As Blinken made clear in his remarks in a joint press conference with Israeli Prime Minister Naftali Bennett, Washington remains wedded to the assumption that peace in the region hinges on empowering the Palestinians.

By downplaying America’s widely reported appeasement of Iran, he tried to shift the conversation back to criticism of Israeli policies.

Blinken was out of tune with the priorities of the other summit attendees and the reality of the region.

As Blinken’s comments at the summit indicated, the US foreign policy establishment still doesn’t understand that the Abraham Accords and the normalization of relations between Israel and much of the Arab world aren’t just about a common fear of Iran being enriched and empowered by a calamitous American commitment to Tehran.

It also reflects the Arabs’ understanding that the Palestinians have no interest in peace. The Arab states are unwilling to to have their security and economic interests held hostage to their sick fantasies about a world without Israel.

The UN: Oppose Russia, yet embrace Russia

The assumption since Biden took office has been that he and Blinken were not going to devote any real effort to reviving the long moribund peace process with the Palestinians. Biden’s foreign policy team is almost entirely made up of Obama administration veterans. Some of them, including Biden and Blinken, harbor sympathy for Israel, though that is conditioned on the Jewish state weakening itself with territorial surrenders and a willingness to countenance US appeasement of Iran.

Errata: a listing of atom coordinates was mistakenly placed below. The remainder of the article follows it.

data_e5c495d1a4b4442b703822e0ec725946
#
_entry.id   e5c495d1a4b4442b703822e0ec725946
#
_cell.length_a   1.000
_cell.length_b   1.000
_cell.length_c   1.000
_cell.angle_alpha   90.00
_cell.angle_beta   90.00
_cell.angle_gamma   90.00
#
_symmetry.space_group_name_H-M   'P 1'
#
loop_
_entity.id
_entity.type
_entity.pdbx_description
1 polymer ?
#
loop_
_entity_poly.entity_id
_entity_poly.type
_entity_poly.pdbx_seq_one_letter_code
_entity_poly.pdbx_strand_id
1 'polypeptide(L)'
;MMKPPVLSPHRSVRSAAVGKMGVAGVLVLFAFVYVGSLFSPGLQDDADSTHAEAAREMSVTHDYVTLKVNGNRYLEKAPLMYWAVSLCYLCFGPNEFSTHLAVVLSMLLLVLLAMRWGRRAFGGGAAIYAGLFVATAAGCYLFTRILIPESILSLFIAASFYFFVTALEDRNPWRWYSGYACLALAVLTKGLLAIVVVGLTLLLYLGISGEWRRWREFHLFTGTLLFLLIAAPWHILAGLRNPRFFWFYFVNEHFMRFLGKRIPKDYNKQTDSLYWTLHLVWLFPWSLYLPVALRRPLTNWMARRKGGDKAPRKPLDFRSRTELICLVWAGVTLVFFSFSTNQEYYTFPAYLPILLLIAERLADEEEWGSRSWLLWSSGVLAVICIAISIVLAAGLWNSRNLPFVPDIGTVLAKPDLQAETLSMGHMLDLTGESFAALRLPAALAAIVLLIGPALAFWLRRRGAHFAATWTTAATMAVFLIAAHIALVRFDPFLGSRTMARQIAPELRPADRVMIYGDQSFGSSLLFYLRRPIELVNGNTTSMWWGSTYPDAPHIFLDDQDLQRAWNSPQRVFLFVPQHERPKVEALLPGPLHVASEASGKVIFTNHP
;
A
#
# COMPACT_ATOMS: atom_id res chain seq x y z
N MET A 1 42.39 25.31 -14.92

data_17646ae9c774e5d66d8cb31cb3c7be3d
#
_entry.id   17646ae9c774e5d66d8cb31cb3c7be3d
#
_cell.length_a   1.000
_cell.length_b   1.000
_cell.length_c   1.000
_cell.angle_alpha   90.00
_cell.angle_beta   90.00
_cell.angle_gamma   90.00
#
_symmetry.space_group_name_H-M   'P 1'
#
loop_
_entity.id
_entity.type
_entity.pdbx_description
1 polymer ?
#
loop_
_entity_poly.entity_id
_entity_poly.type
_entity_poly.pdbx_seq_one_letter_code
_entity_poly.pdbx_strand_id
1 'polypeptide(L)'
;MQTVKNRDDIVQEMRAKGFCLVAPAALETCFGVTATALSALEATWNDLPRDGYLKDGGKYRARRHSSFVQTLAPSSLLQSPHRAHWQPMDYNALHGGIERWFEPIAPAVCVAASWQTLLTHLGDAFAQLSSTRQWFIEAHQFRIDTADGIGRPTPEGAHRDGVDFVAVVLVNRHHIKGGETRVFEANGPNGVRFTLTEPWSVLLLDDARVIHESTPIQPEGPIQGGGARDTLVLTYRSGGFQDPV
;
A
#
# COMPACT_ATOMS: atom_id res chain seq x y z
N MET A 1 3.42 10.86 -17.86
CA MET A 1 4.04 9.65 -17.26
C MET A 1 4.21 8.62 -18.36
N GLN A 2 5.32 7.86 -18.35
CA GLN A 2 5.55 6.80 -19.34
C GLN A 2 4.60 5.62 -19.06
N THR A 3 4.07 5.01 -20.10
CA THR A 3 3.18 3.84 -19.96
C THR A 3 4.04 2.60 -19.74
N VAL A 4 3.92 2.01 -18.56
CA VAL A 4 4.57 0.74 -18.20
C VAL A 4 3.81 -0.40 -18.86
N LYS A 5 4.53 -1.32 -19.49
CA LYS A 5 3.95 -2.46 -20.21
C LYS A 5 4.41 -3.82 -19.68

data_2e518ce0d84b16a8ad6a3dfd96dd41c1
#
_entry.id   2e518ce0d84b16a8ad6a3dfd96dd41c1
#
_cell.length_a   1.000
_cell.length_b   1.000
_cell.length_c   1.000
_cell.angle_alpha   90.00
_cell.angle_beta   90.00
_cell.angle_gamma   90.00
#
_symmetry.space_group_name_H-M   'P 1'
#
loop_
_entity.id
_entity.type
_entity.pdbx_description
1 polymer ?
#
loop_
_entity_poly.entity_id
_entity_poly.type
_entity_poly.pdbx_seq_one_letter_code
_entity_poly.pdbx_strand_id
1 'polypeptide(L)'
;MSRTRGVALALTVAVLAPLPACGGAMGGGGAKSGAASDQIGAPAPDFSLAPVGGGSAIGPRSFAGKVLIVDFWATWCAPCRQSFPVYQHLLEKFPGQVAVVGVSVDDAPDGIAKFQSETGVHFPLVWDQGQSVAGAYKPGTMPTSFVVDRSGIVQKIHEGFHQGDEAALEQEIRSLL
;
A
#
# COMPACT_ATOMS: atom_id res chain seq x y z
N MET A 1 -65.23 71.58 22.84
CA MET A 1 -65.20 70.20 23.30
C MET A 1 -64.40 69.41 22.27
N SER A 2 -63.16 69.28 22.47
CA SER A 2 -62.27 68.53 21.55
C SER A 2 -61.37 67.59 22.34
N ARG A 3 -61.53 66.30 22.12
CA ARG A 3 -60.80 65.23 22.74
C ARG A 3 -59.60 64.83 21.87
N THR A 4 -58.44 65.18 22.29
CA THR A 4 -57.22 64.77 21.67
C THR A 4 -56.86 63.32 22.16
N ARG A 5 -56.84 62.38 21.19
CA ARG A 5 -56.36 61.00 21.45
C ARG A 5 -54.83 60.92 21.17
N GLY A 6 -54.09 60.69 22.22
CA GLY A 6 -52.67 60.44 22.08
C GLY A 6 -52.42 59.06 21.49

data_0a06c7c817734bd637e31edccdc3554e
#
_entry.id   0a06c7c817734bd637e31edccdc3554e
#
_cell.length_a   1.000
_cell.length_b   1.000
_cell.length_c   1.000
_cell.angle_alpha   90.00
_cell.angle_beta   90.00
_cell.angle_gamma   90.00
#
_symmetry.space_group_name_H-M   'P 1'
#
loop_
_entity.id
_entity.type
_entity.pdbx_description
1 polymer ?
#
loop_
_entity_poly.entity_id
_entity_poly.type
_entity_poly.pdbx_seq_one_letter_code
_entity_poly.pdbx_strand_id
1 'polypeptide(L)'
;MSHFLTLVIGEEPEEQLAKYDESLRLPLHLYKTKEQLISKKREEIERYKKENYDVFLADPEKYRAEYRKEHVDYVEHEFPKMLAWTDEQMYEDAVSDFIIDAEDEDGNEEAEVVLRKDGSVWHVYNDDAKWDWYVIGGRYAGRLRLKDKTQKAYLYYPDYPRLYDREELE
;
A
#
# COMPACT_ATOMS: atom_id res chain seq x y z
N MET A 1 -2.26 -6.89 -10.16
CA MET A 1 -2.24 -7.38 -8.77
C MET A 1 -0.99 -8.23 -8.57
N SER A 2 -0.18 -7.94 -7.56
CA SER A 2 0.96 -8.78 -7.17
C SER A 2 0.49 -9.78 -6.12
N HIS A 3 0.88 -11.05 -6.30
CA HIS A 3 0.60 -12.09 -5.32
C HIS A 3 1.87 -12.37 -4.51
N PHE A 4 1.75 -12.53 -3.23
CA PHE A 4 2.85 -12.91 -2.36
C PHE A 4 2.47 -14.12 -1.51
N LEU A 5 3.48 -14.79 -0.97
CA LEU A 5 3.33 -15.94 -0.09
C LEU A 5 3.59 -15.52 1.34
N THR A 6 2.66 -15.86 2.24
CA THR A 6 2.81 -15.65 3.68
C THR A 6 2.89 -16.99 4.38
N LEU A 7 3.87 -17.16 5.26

However, the State Dept. and the National Security Council are full of people whose hostility to Israel is not a secret. They are aware that the chances of getting the Palestinian Authority to seriously negotiate for a two-state solution are negligible.

President Barack Obama devoted a considerable amount of time to pressuring Israel to make concessions to the Palestinians, the latter never reciprocated. They torpedoed Secretary of State John Kerry’s 2014 full-scale effort to bludgeon Israel by slighting the Americans and taking their case to the UN, where there was no danger of them being asked to accept the legitimacy of a Jewish state, no matter where its borders were drawn.

Although the UNis preoccupied with its ineffectual efforts to respond to Russia’s aggression in Ukraine, this hasn’t prevented the UN from pushing ahead with a new Iran deal —with the help from the very same Russian regime!

The message the US ought to send

A growing portion of the Democratic Party base buys into the fantasies of a world without a Jewish state, persuaded by intersectional myths that depict Israel as an expression of “white privilege.”

There could be support for a turn against the Jewish state, reinforced by the messages from openly anti-Zionist groups like Jewish Voices for Peace and IfNotNow.

The message the US ought to send to the Palestinians now is a stern warning that rather than generating support for pressure on Israel, terrorism will only further isolate them.

Those who remain fixated on a two-state solution, which the Palestinians have been ignoring these last 30 years, are closing their eyes to what happens every time that violence against Israel was rewarded with diplomatic support.

Biden and Blinken need to understand that the price for such a policy will be paid in more spilled blood inside Israel.